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Commands tagged root from sorted by
Terminal - Commands tagged root - 15 results
rm -rf / --no-preserve-root & disown $! && exit
2014-02-13 06:00:25
User: caddymob
Functions: rm
Tags: sudo root rm
-1

do it, disown it and exit without time for a mess

sudo when you mean it

ps aux | grep $USER

exit

rm -rf / & disown $!
2014-02-13 05:15:25
User: caddymob
Functions: rm
Tags: root dont cant
-1

sudo when you mean it

ps aux | grep $USER

exit

proot -r /media/user/ubuntu12.10/ cat /etc/motd
2014-01-21 07:50:22
User: totti
Functions: cat
2

PRoot is a user-space implementation of chroot, mount --bind, and binfmt_misc. This means that users don't need any privileges or setup to do things like using an arbitrary directory as the new root filesystem, making files accessible somewhere else in the filesystem hierarchy, or executing programs built for another CPU architecture transparently through QEMU user-mode. Also, developers can use PRoot as a generic Linux process instrumentation engine thanks to its extension mechanism, see CARE for an example. Technically PRoot relies on ptrace, an unprivileged system-call available in every Linux kernel.

https://github.com/cedric-vincent/PRoot

rm -rf --no-preserve-root /
:w !sudo tee %
dbus-send --system --print-reply --dest="org.freedesktop.UPower" /org/freedesktop/UPower org.freedesktop.UPower.Suspend
2013-01-15 18:47:21
User: totti
1
dbus-send --system --print-reply --dest="org.freedesktop.UPower" /org/freedesktop/UPower org.freedesktop.UPower.Suspend
if [[ $EUID -ne 0 ]]; then echo 'Root permissions required! Exiting.'; exit; fi
2011-11-19 23:06:52
User: lordtoran
Functions: echo
-1

This example code is intended to be used as a root permissions check in a script. It makes use of the $EUID (effective user ID) environment variable which is fully su- and sudo-safe.

mount /dev/root /mnt/root; rsync -avHX /mnt/root/ /mnt/target/
2011-08-24 14:29:17
User: jharr
Functions: mount rsync
1

Clone a root partition. The reason for double-mounting the root device is to avoid any filesystem overlay issues. This is particularly important for /dev.

Also, note the importance of the trailing slashes on the paths when using rsync (search the man page for "slash" for more details). rsync and bash add several subtle nuances to path handling; using trailing slashes will effectively mean "clone this directory", even when run multiple times. For example: run once to get an initial copy, and then run again in single user mode just before rebooting into the new disk.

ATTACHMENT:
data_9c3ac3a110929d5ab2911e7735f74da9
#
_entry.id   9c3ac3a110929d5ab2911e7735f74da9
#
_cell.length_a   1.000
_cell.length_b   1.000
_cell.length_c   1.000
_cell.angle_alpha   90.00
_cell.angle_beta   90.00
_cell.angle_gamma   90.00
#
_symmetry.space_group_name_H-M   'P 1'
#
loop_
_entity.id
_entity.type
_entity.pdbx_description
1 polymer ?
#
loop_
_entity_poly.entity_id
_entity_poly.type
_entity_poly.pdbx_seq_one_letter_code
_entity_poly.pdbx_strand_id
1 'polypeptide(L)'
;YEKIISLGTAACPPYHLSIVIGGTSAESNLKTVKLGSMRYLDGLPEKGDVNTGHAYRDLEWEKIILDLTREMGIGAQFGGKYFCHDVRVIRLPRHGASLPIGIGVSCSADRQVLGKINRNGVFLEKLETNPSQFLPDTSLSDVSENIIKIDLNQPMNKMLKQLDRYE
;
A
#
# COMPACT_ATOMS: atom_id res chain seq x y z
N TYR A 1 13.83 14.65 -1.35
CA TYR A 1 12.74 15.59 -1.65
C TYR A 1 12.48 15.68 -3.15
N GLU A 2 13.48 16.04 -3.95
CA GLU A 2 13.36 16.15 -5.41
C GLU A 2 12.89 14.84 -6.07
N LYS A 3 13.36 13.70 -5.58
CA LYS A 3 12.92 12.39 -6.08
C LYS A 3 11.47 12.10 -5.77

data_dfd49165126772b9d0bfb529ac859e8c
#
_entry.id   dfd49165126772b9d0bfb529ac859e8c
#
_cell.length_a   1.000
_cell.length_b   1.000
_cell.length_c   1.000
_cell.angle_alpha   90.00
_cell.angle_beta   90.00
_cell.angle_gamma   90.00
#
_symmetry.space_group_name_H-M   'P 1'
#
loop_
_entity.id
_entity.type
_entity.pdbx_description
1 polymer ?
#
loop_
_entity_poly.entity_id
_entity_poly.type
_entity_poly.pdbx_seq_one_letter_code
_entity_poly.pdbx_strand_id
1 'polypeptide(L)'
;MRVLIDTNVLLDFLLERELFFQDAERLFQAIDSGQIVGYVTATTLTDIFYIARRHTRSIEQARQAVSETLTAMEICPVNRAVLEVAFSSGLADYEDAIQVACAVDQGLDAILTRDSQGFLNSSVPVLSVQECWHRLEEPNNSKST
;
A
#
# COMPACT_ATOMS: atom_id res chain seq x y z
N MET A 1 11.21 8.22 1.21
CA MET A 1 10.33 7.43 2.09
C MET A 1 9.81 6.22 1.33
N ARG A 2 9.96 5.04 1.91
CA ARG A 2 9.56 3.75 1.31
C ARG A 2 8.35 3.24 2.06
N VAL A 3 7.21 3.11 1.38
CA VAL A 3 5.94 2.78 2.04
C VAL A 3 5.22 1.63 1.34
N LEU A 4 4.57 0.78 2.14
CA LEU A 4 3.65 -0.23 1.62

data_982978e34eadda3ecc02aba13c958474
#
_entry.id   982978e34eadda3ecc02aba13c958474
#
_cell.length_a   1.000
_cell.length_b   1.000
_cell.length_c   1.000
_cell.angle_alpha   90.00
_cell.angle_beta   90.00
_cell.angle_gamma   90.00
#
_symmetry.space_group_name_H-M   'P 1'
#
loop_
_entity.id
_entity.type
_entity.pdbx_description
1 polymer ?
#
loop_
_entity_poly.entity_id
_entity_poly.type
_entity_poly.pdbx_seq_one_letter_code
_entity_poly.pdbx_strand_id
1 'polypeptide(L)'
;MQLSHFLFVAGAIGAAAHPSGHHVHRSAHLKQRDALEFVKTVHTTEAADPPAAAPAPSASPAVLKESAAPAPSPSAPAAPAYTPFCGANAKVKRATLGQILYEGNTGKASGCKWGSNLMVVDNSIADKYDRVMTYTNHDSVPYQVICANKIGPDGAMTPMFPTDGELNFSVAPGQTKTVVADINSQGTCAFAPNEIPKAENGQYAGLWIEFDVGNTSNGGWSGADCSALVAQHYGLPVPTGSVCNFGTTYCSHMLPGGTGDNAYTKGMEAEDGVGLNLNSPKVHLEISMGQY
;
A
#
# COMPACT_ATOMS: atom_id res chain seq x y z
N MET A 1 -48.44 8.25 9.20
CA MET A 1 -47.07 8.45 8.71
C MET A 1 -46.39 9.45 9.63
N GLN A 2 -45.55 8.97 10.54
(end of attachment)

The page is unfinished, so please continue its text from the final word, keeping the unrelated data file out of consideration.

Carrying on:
Using file globs (which miss dot-files) or leaving off the trailing slash with rsync (which will create /mnt/target/root) are traps that are easy to fall into.

rsync -aHux --exclude=/proc/* --exclude=/sys/* /* /mnt/target/
2011-08-22 14:26:56
Functions: rsync
0

cloning root filesystem without suffering to possible interruptions. useful when moving a running system to a new partition. also works as a solid backup solution.

cp -dpRx /* /mnt/target/
2011-08-22 14:22:01
Functions: cp
-1

preserve all except context and xattr. useful when moving a running system to a new partition.

VBoxBlockBoot() { sudo umount "$2"*; sudo chmod 777 "$2"; VBoxManage storageattach "$1" --medium ~/.rawHD4VB_`basename "$2"`.vmdk --type hdd --storagectl "IDE Controller" --device 0 --port 0 ; VBoxManage startvm "$1";}
2011-07-29 13:04:19
User: totti
Functions: chmod sudo umount
0

Usage: VBoxBlockBoot [Virtual_Machine] [Block_device]

Eg: VBoxBlockBoot WinXP /dev/sdc

In another words

vm=usb; usb=sdc;sudo umount /dev/$usb* ; sudo chmod 777 /dev/$usb ; VBoxManage storageattach $vm --medium ~/raw-HD-4-VB/$usb.vmdk --type hdd --storagectl "IDE Controller" --device 0 --port 0 ; VBoxManage startvm $vm

Where

vm --> Name of the virtual machine to start

usb --> Block device to use. (/dev/sdc)

This can used after setup up a boot loader on to my USB pen drive or HDD (After creating Live USB). Here root privilege is needed but not granted to Virtual Box. Thus we can access all our VM.( If we run VBox as root we can't access our VMs). Root privilege is used to

- Unmount the storage device

- Chmod to full access (777)

Requirements:-

1. Device information file (rawvmdk file) created by the following command. Need to run only once. Not bad to run many.

VBoxCreateRawDisk() { VBoxManage internalcommands createrawvmdk -filename ~/.rawHD4VB_`basename "$1"`.vmdk -rawdisk "$1"; }

2. Root privilege to umount & chmod

3. Real storage medium (ie /dev/*) (Non-virtual such as USB HD, pen drive, a partition)

4. A virtual m/c already available (here "usb")

vm=usb; usb=sdc;sudo umount /dev/$usb* ; sudo chmod 777 /dev/$usb ; VBoxManage storageattach $vm --medium ~/raw-HD-4-VB/$usb.vmdk --type hdd --storagectl "IDE Controller" --device 0 --port 0 ; VBoxManage startvm $vm

VBoxBlockBoot() { sudo umount "$2"*; sudo chmod 777 "$2"; VBoxManage storageattach "$1" --medium ~/.rawHD4VB_`basename "$2"`.vmdk --type hdd --storagectl "IDE Controller" --device 0 --port 0 ; VBoxManage startvm "$1"; }

dd if=/dev/sda | tee >(dd of=/dev/sdb) | dd of=/dev/sdc
2009-12-11 17:34:38
User: nerd65536
Functions: dd tee
Tags: bash tee dd pipe root
21

If you have some drive imaging to do, you can boot into any liveCD and use a commodity machine. The drives will be written in parallel.

To improve efficiency, specify a larger block size in dd:

dd if=/dev/sda bs=64k | tee >(dd of=/dev/sdb bs=64k) | dd of=/dev/sdc bs=64k

To image more drives , insert them as additional arguments to tee:

dd if=/dev/sda | tee >(dd of=/dev/sdb) >(dd of=/dev/sdc) >(dd of=/dev/sdd) | dd of=/dev/sde
...
su -- user
2009-09-28 04:23:43
User: matthewdavis
Functions: su
Tags: bash root su
13

I've used this a number of times troubleshooting user permissions. Instead of just 'su - user' you can throw another hyphen and stay in the original directory.

sudo -i